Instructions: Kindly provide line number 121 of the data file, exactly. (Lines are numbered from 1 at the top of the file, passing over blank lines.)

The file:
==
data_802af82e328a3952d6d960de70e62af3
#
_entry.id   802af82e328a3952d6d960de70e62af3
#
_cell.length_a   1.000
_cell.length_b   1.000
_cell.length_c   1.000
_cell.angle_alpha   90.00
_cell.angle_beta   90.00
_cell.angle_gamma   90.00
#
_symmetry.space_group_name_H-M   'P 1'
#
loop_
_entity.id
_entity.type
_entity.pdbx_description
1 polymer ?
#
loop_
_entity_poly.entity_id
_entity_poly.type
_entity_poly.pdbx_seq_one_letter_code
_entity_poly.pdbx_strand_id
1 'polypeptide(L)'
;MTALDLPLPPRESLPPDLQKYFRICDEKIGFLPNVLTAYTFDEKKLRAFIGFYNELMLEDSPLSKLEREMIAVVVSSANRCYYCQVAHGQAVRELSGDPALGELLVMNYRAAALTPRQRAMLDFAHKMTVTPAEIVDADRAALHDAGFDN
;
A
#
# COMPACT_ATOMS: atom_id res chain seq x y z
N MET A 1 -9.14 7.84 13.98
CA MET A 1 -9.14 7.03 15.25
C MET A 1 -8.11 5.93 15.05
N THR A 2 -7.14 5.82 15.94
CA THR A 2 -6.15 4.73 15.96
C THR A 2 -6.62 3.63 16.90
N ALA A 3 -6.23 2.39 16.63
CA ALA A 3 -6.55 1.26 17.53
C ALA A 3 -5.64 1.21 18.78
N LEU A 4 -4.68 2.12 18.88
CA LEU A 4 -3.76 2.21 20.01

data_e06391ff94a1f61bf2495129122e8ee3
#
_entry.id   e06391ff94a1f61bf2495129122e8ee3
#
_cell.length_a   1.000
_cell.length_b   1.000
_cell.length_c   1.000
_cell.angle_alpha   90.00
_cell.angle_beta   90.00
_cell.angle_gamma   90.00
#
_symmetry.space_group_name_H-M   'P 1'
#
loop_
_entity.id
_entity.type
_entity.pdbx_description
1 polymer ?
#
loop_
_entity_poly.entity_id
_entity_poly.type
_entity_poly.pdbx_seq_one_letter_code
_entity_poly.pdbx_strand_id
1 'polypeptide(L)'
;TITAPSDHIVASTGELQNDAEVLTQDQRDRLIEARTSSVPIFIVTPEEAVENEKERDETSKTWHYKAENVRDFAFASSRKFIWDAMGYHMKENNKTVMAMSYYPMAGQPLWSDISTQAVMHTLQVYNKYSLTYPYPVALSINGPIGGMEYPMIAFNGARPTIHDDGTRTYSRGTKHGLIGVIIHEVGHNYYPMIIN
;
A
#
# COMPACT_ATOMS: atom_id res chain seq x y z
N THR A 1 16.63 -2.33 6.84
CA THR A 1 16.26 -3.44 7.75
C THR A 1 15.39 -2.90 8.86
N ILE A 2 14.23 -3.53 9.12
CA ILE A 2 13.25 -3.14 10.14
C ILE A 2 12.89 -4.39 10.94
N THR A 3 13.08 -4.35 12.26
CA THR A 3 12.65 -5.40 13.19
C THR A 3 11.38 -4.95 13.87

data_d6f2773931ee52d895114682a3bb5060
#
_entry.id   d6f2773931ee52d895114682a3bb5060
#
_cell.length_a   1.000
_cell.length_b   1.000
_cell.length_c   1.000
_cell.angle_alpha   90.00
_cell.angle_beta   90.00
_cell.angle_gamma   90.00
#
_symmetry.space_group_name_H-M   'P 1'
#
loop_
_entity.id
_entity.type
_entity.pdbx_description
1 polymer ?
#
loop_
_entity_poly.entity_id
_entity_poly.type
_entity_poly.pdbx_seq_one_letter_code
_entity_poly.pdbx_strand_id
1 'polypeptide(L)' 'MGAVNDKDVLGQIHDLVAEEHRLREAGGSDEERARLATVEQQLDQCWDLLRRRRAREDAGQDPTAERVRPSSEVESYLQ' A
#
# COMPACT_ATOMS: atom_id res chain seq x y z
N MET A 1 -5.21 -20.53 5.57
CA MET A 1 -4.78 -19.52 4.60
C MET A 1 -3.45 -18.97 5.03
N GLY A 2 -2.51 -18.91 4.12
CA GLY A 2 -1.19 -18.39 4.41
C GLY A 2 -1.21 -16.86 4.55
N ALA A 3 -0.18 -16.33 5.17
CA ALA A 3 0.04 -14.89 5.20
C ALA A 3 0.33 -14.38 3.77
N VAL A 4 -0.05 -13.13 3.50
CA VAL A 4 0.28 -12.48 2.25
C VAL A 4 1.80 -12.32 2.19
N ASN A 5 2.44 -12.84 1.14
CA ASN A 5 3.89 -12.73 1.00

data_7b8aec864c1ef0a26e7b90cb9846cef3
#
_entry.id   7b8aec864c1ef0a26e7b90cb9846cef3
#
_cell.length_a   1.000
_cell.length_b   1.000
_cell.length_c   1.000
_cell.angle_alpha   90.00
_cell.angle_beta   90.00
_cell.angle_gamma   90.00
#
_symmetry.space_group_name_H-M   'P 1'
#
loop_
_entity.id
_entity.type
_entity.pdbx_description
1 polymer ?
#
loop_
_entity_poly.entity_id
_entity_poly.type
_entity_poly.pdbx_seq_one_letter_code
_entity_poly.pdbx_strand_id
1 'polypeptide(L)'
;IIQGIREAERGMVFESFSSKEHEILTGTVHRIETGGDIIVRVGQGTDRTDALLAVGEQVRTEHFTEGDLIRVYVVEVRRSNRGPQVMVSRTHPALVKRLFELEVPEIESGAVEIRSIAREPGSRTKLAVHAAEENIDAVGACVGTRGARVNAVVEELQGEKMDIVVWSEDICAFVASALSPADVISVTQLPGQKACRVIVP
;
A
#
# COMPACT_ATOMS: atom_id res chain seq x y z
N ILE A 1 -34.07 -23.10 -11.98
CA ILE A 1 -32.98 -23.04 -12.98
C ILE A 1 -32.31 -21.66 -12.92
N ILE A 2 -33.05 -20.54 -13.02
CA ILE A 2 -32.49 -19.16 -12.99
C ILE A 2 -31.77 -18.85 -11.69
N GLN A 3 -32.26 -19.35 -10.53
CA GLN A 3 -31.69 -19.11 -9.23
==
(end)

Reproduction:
CA ASN A 5 3.89 -12.73 1.00